Zero Trust

What is Zero Trust?

Zero Trust is an approach to enterprise cybersecurity that emphasizes data and service protection through strong security policies around user identity verification, device compliance validation, and least-privilege access.

Zero Trust is based on the premise that trust in users or devices accessing the enterprise network must never be granted implicitly or by default but must always be verified—even if the user/device is connected to a permissioned network or has been verified in the past.

Zero Trust is not a prescriptive architecture for enterprise security, but rather a collection of principles and concepts that can help enterprise SecOps teams enforce least privilege per-request access decisions and better secure their IT systems against unauthorized access.

What is Zero Trust Architecture?

A Zero Trust Architecture is an enterprise security architecture based on Zero Trust tenets and assumptions, designed to prevent unauthorized access to the network, limit lateral movement inside the network, prevent data breaches, and avoid cyber attacks that could impact service availability and degrade the customer experience.

READ: Learn about the role of Zero Trust Architecture in Securing U.S. Elections

How is Zero Trust Different from Traditional Cybersecurity Approaches?

Traditionally, SOC teams have focused their efforts on defending enterprise networks at the perimeter. In this paradigm, authenticated users and devices are allowed past those perimeter defenses and granted access to a wide collection of resources that reside inside the enterprise network. 

With Zero Trust, SOC teams no longer focus on managing the security perimeter. Instead, SOC teams focus on implementing systems to:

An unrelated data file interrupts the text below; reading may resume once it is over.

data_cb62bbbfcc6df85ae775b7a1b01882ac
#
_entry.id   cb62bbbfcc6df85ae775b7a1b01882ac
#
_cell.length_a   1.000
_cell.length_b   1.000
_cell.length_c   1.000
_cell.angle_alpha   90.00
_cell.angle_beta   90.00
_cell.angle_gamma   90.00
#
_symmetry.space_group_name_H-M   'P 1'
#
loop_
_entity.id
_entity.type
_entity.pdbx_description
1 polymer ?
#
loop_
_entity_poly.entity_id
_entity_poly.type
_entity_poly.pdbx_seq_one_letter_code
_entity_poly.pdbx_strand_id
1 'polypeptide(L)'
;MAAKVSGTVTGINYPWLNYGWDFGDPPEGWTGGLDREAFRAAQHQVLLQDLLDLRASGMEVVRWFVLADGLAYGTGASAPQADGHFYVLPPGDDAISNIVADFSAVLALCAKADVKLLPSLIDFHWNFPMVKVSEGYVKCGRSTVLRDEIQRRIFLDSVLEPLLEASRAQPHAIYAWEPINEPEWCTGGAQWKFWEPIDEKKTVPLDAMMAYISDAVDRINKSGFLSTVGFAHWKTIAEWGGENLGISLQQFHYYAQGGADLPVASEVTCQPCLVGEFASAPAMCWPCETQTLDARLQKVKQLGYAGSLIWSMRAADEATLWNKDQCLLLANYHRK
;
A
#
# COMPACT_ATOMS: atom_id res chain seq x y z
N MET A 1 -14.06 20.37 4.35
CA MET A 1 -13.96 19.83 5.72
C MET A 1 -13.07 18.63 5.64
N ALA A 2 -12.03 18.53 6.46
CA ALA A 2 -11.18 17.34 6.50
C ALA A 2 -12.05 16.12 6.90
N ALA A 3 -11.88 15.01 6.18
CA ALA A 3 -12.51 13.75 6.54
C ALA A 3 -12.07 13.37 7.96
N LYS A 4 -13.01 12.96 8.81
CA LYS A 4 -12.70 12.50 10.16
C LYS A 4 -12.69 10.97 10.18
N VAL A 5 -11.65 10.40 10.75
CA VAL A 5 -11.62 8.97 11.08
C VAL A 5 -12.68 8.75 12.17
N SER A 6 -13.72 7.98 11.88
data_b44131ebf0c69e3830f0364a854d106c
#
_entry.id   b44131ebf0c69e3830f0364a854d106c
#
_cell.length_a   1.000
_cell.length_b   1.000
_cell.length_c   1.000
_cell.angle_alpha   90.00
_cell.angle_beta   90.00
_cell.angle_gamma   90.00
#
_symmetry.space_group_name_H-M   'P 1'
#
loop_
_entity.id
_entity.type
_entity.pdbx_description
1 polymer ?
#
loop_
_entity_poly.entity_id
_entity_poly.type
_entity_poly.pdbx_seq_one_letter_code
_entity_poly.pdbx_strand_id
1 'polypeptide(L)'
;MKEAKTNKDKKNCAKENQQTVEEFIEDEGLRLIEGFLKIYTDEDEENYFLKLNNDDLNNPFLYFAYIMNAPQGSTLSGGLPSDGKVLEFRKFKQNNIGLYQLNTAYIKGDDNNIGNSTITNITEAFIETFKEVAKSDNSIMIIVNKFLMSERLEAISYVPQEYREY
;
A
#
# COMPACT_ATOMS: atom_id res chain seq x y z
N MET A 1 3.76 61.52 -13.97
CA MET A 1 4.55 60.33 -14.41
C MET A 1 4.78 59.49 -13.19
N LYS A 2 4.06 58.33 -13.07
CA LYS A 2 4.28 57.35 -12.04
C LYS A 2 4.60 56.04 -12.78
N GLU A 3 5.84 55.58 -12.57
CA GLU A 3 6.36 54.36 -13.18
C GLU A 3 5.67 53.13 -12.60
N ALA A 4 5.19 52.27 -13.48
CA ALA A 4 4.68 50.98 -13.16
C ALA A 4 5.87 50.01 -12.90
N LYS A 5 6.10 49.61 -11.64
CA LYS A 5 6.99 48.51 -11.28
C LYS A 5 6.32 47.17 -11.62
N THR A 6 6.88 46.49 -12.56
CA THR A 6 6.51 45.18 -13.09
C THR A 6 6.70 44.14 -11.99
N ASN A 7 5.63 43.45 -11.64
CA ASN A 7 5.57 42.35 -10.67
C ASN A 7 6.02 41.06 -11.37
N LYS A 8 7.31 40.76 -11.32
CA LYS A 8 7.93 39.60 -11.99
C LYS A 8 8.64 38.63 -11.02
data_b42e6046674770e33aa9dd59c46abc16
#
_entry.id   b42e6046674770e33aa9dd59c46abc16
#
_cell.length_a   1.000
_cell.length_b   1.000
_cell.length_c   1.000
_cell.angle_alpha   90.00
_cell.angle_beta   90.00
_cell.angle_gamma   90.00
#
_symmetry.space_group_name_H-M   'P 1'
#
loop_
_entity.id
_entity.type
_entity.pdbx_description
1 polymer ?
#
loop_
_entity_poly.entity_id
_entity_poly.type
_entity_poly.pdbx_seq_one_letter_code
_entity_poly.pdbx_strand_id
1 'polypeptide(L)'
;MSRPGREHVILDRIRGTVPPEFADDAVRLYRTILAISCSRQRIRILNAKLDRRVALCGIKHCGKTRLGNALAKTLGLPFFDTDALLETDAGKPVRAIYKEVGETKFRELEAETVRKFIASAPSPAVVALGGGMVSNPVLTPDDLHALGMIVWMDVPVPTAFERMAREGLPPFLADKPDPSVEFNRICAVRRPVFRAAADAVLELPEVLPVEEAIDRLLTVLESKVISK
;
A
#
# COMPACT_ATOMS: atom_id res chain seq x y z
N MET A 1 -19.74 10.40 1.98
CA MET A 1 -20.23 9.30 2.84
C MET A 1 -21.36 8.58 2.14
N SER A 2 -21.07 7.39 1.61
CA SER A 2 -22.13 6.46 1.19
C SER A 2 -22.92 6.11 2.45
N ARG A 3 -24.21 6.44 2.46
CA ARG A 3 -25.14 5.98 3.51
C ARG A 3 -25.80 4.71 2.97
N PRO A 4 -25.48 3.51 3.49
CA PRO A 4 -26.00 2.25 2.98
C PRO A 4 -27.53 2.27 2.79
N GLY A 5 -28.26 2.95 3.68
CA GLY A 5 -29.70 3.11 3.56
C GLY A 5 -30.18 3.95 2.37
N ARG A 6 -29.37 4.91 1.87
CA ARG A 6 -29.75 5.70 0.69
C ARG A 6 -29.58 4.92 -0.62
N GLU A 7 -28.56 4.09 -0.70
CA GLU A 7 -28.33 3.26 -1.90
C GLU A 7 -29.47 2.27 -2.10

• Continually authenticate users/devices on the network,
  • Authenticate and validate every request to access resources, and
  • Grant resource access on the network only to users/devices that need access for a specified purpose.

What are the Tenets of Zero Trust?

Data Sources and Computing Services are Resources

In the Zero Trust paradigm, all data sources and computing services on the enterprise network are considered resources and therefore subject to the organization’s security policy. Even user-owned devices may be considered resources if they access data or computing services on the enterprise network.

All Communication Must Be Secured

All communications should be conducted in the most secure manner available. A request for access to an enterprise resource should never be granted on the basis that the request came from a device on the enterprise network infrastructure. Network location does not imply trust, and all requests should be authenticated, regardless of where they originated.

Access to Enterprise Resources is Granted on a Per-Session Basis

In a Zero Trust architecture, access to any individual enterprise resource is granted to users/devices on a per-session basis. Access should also be granted with the least privileges needed to complete the task. Authorization to access one resource and perform a specific task does not guarantee that repeat access or access to other resources will be permitted.

Access to Resources is Determined by Dynamic Policy

Enterprise SOC teams control access to resources by defining what resources the enterprise has, identifying the users who access those resources, and determining which access privileges should be held by each user group. Access requests are evaluated using dynamic policies that incorporate factors like device characteristics, user behavior, and environmental attributes to determine whether access should be permitted.